Other highlights included a trip around the circus and theatre field (who knew man could juggle five ping pong balls without using hands or feet?), a Pilton Palais for some cinematic refuge, some fantastic food, the world’s smallest nightclub and endless other bizarre surprises I saw whilst walking around.
The most important thing is to make sure you spend it with close friend and family. I had a great bunch with me this year and managed to meet up with some friends I’d lost touch with over the years. The magic of Glastonbury never ceases to amaze me.
Nothing, Not Nearly
Don’t Pass Me By
How Can I
I Speak Because I Can
On a hazy afternoon at the Pyramid Stage, just before Barry Gibb kickstarted a night of partying for a crowd ready to go out in a blaze of glory, Laura Marling was providing a set equivalent of the quiet before the storm. It was a beautiful and understated performance that showed her abilities both as a songwriter and as a performer, with a subtle backing band providing a platform to allow her songs to soar.
The first and only time I had seen her previously was at the Hop Farm Festival in Kent in July 2008. Back then she’d just released her debut album ‘I Speak Because I Can‘, which was making waves at the time, and she wowed an audience who were there primarily there to watch Neil Young, Supergrass and My Morning Jacket. Not bad for an 18 year old.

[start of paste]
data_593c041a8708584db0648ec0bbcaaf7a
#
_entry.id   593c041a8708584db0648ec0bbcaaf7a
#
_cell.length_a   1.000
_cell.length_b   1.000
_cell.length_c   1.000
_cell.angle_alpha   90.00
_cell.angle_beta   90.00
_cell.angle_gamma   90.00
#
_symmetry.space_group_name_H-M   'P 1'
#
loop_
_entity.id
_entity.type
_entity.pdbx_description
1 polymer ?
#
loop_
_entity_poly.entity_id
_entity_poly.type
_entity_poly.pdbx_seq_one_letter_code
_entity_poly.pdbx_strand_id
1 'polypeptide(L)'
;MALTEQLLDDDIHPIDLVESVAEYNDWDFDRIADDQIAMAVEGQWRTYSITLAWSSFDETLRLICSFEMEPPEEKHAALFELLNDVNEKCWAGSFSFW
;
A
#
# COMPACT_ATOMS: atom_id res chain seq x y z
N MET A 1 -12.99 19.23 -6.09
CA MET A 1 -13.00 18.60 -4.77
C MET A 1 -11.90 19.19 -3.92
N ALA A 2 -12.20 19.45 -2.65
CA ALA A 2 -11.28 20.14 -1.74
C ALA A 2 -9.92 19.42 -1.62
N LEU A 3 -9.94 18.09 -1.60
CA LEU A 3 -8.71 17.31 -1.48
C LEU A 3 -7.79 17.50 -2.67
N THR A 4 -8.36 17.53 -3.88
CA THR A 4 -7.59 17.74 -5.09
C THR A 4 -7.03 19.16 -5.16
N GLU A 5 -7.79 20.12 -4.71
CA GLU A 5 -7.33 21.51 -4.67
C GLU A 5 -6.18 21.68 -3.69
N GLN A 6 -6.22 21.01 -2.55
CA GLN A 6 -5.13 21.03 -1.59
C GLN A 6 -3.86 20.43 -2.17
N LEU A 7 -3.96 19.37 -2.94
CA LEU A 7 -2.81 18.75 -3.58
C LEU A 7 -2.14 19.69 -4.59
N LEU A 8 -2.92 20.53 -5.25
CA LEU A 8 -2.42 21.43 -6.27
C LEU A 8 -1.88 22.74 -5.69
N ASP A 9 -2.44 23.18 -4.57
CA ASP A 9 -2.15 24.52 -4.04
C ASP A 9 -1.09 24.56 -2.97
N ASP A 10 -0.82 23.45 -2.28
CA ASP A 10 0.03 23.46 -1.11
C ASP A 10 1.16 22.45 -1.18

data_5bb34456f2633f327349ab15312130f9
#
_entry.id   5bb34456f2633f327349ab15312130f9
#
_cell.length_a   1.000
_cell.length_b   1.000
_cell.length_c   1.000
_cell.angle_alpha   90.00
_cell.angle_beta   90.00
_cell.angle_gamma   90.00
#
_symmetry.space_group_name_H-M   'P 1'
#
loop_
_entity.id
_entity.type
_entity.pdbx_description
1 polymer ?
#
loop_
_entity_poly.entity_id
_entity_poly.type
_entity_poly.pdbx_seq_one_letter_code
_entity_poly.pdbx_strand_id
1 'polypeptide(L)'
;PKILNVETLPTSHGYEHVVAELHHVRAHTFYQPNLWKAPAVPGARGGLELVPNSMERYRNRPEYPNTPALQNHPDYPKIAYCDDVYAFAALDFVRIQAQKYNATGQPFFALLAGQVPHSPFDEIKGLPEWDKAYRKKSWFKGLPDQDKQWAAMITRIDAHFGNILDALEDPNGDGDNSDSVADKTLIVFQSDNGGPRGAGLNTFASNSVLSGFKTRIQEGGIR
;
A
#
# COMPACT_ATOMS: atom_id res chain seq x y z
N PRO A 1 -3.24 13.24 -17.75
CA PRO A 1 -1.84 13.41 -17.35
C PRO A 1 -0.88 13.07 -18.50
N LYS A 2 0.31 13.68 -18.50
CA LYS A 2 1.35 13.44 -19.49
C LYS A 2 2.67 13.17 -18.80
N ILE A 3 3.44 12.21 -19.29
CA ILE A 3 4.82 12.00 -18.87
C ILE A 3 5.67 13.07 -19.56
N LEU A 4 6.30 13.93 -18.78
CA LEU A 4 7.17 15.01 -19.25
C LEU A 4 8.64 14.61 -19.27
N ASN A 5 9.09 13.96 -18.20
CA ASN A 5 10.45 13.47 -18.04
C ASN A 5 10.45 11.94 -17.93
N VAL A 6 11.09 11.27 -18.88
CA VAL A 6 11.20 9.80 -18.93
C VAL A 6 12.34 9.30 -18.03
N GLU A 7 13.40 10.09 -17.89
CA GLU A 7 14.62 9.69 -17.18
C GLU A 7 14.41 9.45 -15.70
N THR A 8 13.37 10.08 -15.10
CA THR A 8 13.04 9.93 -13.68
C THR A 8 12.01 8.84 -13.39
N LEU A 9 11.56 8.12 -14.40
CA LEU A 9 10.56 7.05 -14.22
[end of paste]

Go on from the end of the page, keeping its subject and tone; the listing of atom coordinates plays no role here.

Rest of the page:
Fast forward to 2017 and you can see a massive development in her as an artist. Her latest album, ‘Semper Femina‘, is a collection of songs exploring what it is to be a female. For me, music has to come from a position of passion and commitment to what is being said. For that very reason, Laura Marling absolutely one of the most authentic artists out there and the album rates in the top releases so far this year.
The new songs featured heavily in the setlist, making up five of the twelve tracks, including ‘Nothing, Not Nearly’ and set opener ‘Soothing’. But it was ‘Rambling Man’ from her debut album that stuck with me the most, with most of the crowd joining in for the famous refrain.
To those unaware of her work, she could be mistaken for being overly indebted to Joni Mitchell. This is wholly untrue and inaccurate. Marling is an artist in her own right and has been prolific and consistently excellent for a decade now.
Long may it continue.
[Note] When Marling introduced Daisy, she mentioned a friend of hers called Daisy May-Hudson who last year directed a film called ‘Halfway’, a film about homeless housing struggles. I had never heard of it but I’ve located a trailer for it online here and if I can locate it online I’ll make sure I watch it